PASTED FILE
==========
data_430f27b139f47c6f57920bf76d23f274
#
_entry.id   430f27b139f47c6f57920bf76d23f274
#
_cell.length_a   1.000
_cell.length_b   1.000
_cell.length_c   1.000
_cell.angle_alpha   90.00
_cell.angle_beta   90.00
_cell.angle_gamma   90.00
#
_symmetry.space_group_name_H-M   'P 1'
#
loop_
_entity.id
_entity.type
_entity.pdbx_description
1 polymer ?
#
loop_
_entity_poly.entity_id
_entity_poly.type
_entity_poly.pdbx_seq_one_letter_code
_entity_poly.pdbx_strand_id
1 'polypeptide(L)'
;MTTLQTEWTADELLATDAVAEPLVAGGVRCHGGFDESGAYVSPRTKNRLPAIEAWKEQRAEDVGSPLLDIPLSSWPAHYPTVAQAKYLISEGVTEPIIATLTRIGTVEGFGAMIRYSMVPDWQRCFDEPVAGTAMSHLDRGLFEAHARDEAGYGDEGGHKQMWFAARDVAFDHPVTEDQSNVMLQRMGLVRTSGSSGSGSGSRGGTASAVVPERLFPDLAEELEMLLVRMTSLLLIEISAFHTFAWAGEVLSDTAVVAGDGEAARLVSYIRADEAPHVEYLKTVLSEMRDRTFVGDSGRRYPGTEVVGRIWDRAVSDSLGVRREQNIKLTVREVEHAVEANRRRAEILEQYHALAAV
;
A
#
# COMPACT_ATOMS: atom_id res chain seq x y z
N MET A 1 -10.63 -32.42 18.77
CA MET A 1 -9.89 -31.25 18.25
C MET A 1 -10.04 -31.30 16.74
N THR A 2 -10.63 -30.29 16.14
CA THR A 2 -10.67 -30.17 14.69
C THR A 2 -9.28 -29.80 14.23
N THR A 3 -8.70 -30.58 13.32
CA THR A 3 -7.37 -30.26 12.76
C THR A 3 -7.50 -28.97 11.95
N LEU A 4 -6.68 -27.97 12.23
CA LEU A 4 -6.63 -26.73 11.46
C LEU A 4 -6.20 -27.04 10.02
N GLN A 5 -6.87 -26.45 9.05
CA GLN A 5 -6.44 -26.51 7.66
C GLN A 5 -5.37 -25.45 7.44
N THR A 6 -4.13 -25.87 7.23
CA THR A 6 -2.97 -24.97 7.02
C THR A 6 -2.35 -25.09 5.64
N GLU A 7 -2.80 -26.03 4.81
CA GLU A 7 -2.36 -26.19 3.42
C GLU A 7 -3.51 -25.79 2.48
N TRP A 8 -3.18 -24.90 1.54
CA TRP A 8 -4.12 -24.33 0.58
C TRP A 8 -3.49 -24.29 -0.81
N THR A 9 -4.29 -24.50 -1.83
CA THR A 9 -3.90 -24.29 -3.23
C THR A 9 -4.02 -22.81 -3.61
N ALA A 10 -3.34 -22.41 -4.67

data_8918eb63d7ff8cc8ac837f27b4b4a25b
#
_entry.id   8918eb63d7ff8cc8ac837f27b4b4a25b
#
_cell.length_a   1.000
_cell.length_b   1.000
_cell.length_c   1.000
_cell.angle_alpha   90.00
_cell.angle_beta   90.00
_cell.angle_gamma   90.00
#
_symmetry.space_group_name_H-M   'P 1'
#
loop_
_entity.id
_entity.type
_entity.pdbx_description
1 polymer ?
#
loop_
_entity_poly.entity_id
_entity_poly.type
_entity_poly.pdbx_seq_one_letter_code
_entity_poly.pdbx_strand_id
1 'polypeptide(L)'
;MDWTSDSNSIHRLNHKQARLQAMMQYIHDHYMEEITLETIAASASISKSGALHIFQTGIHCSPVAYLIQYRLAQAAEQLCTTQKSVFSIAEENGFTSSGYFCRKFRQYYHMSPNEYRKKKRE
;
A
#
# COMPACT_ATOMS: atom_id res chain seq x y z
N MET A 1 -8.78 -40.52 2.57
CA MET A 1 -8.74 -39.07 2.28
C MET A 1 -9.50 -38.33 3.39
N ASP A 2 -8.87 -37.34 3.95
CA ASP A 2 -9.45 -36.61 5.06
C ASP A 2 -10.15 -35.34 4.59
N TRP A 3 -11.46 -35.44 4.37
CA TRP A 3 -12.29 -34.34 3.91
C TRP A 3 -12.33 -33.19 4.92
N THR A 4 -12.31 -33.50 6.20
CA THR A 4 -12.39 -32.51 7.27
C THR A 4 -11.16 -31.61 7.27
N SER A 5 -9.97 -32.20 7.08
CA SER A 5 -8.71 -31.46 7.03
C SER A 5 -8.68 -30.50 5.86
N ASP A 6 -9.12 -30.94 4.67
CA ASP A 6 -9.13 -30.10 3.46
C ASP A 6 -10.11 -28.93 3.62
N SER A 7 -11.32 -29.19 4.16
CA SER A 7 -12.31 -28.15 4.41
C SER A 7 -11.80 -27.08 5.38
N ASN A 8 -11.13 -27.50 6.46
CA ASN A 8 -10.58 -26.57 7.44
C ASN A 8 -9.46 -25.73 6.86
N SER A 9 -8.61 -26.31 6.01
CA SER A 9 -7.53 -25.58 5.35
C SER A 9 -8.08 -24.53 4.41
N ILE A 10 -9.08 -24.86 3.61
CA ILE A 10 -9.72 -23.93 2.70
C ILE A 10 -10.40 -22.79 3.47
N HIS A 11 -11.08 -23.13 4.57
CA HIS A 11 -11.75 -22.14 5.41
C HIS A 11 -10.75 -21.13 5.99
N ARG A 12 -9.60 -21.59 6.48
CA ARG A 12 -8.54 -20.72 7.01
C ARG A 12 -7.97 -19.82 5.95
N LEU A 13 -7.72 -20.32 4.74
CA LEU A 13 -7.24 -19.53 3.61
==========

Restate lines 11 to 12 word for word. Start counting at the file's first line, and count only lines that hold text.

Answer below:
#
_symmetry.space_group_name_H-M   'P 1'